LENOX — A forum at Lenox Memorial Middle and High School aimed at parents and guardians will explore the best ways to help students avoid the pitfalls of drug and alcohol abuse such as binge drinking as well as unprotected sexual activity that can lead to teen pregnancy.
The event, "How to Navigate Sex, Drugs & Rock 'n' Roll," features a survey presentation by Nataly Garzon, Berkshire County United Way's coordinator of youth development, and a discussion led by the keynote speaker, Thomas M. Miller, a licensed clinical social worker.
Garzon will review the school's results and countywide findings based on the 2015 Massachusetts Prevention Needs Assessment Survey, which tracks drug, alcohol and cigarette use as well as teen pregnancy rates and bullying. The survey is conducted every two years.
The program, sponsored by Berkshire County United Way, will run from 7 to 8:30 p.m. Thursday in the Duffin Theatre at the school.
Garzon said that eighth-, 10th- and 12th-grade students from all Berkshire public middle and high schools took part in the 2015 survey, with an average participation rate of nearly 72 percent countywide, and 77 percent in Lenox. Participation is anonymous and voluntary, she noted, and a 60 percent rate is considered necessary in order to make the results representative and meaningful.
During her presentation, Garzon said she will discuss positive and negative trend lines based on "what's happening in the youth environment and ways to avoid risky behavior."
Results of the Lenox survey are in line with countywide findings showing increased habitual use of alcohol among 12th-graders, as well as gradual upswings in marijuana use by 10th-graders, and a more drastic increase by seniors, she said. Among eighth-graders, habitual alcohol use is decreasing, Garzon added.
"This is not at all unique to Lenox," she said, "but part of a countywide pattern and something we're trying to react to."
The survey data compiled by Berkshire United Way shows 33 percent of seniors reported binge drinking (five or more drinks in a row) last year, compared to a national rate of 19.4 percent. Among 10th-graders, it was 16.6 percent, compared to 12.6 percent nationally, and 5.8 percent by eighth-graders, above the 4.1 percent national figure.
For substance use, the survey shows a general decline among eighth- and 10th-graders in Berkshire County, with rates below nationwide levels.
But among seniors, drug usage remains above the national average, though trending downward since 2011.
Nevertheless, 24 percent of Berkshire seniors indicated they had been "drunk or high at school" last year, the United Way survey revealed.
Risk factors of concern, above the national average, for all three grades surveyed in the county include "low commitment to school, perceived low risk of drug use and perceived rewards for anti-social behavior," the assessment stated.
Among Berkshire high school seniors, the survey noted, 70 percent "perceive that laws and social norms favor drug use."
The findings across all three grades also cited "low perceived rewards for pro-social involvement from the community, family, peers and schools." For 10th-graders, the "perceived rewards" were reported as "very low."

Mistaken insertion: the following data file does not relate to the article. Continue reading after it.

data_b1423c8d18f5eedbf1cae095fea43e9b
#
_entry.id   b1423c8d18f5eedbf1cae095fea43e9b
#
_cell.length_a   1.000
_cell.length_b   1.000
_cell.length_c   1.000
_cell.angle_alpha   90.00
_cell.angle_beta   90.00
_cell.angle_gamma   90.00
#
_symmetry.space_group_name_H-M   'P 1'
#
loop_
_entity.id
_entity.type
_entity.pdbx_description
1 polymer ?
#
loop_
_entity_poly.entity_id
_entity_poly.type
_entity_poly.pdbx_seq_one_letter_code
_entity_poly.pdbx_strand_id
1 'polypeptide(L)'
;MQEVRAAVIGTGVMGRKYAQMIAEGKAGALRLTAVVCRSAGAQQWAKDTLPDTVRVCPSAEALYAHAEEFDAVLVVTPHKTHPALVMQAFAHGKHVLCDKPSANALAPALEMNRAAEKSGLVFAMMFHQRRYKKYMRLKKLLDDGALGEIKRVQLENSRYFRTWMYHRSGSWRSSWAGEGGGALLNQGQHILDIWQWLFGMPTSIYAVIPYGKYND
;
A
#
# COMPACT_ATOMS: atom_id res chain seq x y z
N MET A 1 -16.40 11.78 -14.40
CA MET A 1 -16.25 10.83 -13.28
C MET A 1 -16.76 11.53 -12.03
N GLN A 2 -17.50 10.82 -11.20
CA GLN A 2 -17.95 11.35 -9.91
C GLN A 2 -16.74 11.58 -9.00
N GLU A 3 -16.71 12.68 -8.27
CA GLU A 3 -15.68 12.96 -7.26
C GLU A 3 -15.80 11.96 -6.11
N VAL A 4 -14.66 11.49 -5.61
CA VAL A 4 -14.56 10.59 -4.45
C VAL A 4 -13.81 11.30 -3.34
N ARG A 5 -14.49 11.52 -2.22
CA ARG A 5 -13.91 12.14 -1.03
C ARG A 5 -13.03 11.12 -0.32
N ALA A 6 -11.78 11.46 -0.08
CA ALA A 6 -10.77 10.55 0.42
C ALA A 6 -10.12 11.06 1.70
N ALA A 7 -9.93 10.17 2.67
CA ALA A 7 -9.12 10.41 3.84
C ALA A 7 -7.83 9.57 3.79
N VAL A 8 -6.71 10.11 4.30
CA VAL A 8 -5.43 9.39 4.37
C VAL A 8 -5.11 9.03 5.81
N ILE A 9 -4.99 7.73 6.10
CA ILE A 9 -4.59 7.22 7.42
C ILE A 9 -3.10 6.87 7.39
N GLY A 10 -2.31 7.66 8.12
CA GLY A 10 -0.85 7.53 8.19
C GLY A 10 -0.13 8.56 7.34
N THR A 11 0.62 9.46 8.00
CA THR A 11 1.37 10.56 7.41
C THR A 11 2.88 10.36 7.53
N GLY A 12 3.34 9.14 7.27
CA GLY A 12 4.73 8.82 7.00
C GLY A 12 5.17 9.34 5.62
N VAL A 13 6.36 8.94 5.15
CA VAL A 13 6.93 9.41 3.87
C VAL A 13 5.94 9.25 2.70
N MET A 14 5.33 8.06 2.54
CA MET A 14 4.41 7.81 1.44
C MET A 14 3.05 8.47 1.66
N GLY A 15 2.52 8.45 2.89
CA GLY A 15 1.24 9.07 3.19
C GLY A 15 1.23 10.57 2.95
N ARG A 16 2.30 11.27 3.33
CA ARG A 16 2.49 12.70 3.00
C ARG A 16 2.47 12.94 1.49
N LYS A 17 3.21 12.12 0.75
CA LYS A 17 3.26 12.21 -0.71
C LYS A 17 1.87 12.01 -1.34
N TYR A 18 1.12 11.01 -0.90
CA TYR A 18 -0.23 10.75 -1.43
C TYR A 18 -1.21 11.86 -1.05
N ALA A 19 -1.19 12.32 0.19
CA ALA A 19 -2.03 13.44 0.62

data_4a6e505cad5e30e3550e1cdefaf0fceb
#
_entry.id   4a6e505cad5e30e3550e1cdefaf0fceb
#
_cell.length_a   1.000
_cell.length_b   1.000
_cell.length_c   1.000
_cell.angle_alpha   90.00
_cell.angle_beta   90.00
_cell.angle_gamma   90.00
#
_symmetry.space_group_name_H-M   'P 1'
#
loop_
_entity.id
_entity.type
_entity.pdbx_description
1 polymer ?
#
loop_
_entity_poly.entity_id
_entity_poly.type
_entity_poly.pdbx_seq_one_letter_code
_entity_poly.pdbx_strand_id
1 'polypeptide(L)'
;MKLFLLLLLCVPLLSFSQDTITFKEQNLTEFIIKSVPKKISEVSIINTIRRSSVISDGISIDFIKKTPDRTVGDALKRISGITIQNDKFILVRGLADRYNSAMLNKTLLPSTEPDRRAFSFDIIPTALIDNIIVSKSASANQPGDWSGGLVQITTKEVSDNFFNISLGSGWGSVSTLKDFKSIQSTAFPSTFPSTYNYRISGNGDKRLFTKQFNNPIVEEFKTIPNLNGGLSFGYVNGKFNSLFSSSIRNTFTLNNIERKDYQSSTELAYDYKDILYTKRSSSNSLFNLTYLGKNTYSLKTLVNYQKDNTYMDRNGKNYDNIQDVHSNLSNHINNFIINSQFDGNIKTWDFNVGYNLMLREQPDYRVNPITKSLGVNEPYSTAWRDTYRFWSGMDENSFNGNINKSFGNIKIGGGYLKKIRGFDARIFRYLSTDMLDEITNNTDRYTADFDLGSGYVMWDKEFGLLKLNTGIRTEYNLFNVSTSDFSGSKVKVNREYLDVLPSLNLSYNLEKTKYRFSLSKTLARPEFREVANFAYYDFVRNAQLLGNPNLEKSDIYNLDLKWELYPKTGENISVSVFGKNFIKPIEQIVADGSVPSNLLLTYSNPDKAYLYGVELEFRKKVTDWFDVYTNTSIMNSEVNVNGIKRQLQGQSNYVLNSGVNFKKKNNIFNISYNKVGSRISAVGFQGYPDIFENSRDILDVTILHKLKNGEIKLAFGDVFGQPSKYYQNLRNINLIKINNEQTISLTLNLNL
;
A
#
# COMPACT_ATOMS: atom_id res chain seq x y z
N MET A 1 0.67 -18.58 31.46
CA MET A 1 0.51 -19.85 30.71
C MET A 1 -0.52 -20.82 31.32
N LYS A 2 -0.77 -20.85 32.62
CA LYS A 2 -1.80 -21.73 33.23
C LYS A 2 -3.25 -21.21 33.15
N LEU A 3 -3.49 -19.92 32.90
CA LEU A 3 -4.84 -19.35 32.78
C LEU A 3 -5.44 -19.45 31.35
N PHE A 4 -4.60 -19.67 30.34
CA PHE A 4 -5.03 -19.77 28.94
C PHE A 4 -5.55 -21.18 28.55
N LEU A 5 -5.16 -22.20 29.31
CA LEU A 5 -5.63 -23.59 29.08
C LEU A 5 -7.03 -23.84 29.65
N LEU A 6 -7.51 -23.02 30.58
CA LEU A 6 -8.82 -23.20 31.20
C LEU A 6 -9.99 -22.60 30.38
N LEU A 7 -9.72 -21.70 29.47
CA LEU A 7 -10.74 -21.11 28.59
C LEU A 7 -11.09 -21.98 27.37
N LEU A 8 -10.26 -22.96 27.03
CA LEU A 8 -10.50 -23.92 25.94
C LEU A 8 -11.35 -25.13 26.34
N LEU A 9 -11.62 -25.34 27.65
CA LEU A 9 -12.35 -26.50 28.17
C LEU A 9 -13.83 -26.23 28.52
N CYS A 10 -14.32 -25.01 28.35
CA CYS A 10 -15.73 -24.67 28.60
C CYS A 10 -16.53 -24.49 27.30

The survey stated that 26.7 percent of students in the county's eighth, 10th and 12th grades reported they were bullied in 2015, primarily because of appearance, weight and race.
For the 636 students who said they had been bullied, about half said that it stopped immediately after incidents were reported. For the rest, it did not.
Principal Michael Knybel said members of the School Council have been involved in developing Thursday's discussion with a goal of "beginning work to improve the protective factors for our students within the Lenox community in order to continue to see positive survey results from our students."
The local findings will be compared to other county schools and national trends "in order to provide a clear picture of our community," Knybel said. "Parents and guardians will see the good and the bad."
Garzon, a 2014 Williams College graduate, works countywide for United Way on numerous initiatives aimed toward reducing youth alcohol and substance use, and reducing the teen pregnancy rate.
Miller, based in Great Barrington, is in private practice and focuses on training parents and professionals to improve families' skills, enhancing dialogue and offering a pathway toward wellness.
His specialties include anxiety, depression, substance abuse treatment, behavioral problems and attention-deficit issues, among others.
Among the topics for the forum are the effects of alcohol and substance abuse on the teenage brain, the right "dosage of parenting, what's too much or too little," and how to motivate teens to make healthy choices, Miller stated.
According to Knybel, Miller is "always passionate and energetic about the opportunity to help people change their lives. He always motivates his audience to face adversity and push past their limitations. He believes that his clients and their families possess the innate resources to heal themselves."
Knybel depicts Miller's goal as "teaching his clients new skills and ways to unearth that resilience."
Contact Clarence Fanto at 413-637-2551.
If you go ...
What: Forum for parents and guardians, "How to Navigate Sex, Drugs and Rock 'n' Roll."
When: 7-8:30 p.m. Thursday
Where: Lenox Memorial Middle and High School, Duffin Theatre, 197 East St.
Why: Sponsored by Berkshire United Way, the program includes 2015 survey results on drug, alcohol and cigarette use among eighth-, 10th- and 12th-graders at the Lenox school, compared to countywide and national trends.
Who: Presenters are Nataly Garzon, youth development coordinator for Berkshire United Way, and Thomas M. Miller, licensed clinical social worker based in Great Barrington.